Why the gender wars become so extreme


There were two protests in Bristol on Sunday afternoon (19 June). The first of these was led by platinum-haired mob instigator Posie Parker (real name Kelly-Jay Keene-Minshall), who has established herself as one of the UK’s most savvy and provocative gender-critical activists. The second was a counter-protest led by trans activists, including a group called Bristol Against Hate.

The clash between the two factions ended, as always, in a massacre. One masked man was photographed holding a sign saying “Turfs can suck my dick” (“Turfs” are radical feminists). Videos have been circulating online of two demonstrators with a hoarse voice screaming at the top of their lungs that Parker and her allies should “go to sea” and are going to “go extinct” and order women to “go home and look after your children” . . Gender-critical protesters were trapped in a pub surrounded by an angry mob, many wearing intimidating black uniforms with face masks and dark glasses. The police eventually escorted Parker and the other women out of the building for their own protection.

This weekend’s scenes are typical of events where physical intimidation and vandalism against gender-critical groups is now commonplace. There have been many similar incidents in recent years in other British cities, including women’s rights protests in London, Brighton, Edinburgh and Manchester. Wherever gender-critical women congregate, they are followed by menacing mobs.

The easy way out for the bewildered fence sitters is to call for more light, less heat, and more reconciliation efforts in this most bitter of culture wars. “Both Sides” will point to the fact that while trans activists sometimes misbehave, gender-critical activists can also be seriously obnoxious online, and that’s true (although my mentions on Twitter won’t thank me for acknowledging this point). And from this they conclude that all these wranglings could be resolved if only everyone calmed down.

But what this analysis misses is what happens at the extreme end of trans activism, when unpleasant behavior turns into something more pathological. “Both Sides” would do well to read 2008 commentary Ann Lawrence, American psychologist and trans woman, who noted the intensity of vitriol directed at gender-critical people, especially women, and set out to investigate its cause.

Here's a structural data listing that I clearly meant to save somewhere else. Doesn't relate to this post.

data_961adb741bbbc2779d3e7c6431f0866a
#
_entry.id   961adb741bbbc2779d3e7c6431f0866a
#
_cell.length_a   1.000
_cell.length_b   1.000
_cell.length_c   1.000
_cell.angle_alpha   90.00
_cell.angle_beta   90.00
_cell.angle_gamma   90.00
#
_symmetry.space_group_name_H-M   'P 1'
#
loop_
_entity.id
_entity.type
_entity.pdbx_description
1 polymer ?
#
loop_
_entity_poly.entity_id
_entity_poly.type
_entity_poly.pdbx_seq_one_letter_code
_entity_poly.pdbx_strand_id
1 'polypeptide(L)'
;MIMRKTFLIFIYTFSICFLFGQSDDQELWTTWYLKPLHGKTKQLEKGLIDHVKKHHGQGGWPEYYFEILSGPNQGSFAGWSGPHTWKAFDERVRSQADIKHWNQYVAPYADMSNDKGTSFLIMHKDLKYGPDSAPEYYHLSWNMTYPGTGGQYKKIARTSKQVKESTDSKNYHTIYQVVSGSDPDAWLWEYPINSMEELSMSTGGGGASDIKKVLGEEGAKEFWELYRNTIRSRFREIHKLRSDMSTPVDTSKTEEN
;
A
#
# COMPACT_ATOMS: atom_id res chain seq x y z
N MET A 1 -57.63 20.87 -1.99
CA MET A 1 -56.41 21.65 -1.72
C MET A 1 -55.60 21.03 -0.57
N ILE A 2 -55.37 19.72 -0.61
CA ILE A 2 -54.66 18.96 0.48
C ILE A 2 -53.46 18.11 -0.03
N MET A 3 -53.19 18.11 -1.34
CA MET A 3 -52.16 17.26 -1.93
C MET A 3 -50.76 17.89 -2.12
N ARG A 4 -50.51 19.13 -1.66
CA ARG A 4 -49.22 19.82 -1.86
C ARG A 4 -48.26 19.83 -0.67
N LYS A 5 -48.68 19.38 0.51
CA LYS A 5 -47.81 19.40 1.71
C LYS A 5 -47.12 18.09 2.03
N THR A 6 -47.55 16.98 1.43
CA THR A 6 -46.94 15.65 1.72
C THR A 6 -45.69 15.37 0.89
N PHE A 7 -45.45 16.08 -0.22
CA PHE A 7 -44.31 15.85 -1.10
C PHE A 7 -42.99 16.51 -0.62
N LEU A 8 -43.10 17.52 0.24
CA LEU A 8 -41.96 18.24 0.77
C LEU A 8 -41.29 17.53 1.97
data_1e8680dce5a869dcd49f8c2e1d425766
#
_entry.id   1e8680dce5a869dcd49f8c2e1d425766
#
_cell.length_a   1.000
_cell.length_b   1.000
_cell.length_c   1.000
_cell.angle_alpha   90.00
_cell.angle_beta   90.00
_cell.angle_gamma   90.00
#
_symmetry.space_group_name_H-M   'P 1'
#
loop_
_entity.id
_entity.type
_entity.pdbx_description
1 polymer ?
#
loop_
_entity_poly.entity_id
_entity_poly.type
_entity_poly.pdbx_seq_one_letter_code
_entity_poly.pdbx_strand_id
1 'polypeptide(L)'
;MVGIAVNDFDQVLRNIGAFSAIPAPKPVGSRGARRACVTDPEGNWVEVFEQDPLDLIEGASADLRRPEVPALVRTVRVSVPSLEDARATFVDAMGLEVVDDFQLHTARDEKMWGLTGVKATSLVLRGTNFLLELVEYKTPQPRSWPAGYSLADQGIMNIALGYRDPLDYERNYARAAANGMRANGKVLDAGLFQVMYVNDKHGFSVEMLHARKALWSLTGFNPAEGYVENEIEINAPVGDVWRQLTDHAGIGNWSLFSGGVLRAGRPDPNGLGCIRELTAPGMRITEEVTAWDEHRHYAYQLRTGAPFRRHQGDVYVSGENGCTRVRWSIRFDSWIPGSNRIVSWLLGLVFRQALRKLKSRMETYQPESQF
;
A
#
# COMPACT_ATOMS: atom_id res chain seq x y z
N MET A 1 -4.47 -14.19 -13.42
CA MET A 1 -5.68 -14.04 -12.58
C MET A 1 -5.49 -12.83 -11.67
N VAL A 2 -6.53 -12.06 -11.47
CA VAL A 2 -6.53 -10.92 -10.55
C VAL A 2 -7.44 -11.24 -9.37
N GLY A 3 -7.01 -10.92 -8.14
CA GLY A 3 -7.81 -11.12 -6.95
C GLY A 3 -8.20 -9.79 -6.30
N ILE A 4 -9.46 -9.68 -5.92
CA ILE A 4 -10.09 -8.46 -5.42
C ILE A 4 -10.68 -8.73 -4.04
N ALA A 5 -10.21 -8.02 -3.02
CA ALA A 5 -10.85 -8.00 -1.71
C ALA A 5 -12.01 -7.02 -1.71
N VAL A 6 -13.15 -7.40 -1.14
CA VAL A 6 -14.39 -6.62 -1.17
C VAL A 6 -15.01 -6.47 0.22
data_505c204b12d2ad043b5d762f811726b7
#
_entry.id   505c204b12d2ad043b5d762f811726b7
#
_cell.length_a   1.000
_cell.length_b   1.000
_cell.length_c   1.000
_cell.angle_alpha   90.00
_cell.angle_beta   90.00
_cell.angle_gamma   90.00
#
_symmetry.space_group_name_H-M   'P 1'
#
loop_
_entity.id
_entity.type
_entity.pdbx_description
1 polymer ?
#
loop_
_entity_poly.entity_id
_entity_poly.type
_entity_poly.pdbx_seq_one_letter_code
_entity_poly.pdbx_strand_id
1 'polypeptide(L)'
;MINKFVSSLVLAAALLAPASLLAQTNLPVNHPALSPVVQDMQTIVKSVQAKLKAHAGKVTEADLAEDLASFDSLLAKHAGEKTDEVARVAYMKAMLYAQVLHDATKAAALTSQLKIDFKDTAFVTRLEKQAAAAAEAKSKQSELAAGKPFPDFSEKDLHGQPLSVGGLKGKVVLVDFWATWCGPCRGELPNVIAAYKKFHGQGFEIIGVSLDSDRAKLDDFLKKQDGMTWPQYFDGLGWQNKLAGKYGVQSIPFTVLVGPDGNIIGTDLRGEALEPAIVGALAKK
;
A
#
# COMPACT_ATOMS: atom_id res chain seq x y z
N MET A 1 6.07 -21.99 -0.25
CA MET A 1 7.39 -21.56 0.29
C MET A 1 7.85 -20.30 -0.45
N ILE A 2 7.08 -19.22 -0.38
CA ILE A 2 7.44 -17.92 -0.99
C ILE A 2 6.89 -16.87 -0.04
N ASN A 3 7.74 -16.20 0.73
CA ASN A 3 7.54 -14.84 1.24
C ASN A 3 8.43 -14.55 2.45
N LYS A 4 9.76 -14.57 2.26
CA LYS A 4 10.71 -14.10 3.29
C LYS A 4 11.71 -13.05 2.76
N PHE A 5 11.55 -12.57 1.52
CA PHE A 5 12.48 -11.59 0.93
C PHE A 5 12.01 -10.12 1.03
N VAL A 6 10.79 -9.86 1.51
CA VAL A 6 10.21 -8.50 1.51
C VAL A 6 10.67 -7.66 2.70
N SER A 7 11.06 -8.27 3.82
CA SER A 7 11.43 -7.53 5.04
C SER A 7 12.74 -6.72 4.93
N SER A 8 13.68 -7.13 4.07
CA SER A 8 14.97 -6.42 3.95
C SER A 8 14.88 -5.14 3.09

Lawrence identifies a small subgroup within the transgender population—all born males, most of whom transitioned as adults—who can be so enraged by the people they come into conflict with that they feel threaten their sense of self (including gender critical activists) that they begin “a disproportionate, obsessive pursuit of revenge that aims to destroy both the crime and the perpetrator.”

It is an anger that goes far beyond the usual political differences, and Lawrence argues that it is best explained as the result of distress and dysfunction so severe that “personality disorders” come into play. She quotes the psychoanalyst Heinz Kohut describing the psychiatric phenomenon of narcissistic rage (which, of course, is not limited to any one population): “[There is a] the need for vengeance, for righting injustice, for making amends by any means, as well as a deep-seated, unrelenting compulsion to achieve all these goals … A complete disregard for reasonable limits and an unbounded desire to make amends and revenge. … The fanaticism of the thirst for revenge and the endless need to settle scores after a misdemeanor.

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“Both Sides” does not encounter this subgroup, nor does the vast majority of transgender people who are just as confused and dismayed as anyone else after seeing videos of angry balaclava-clad figures shouting obscenities at middle-aged women. But you won’t be able to understand the events of this weekend – or even the gender wars more broadly – if you refuse to acknowledge the small but devastating role of, as Lawrence calls it, “narcissistic rage.”

[See also: Feminism has been reduced to the transgender debate]


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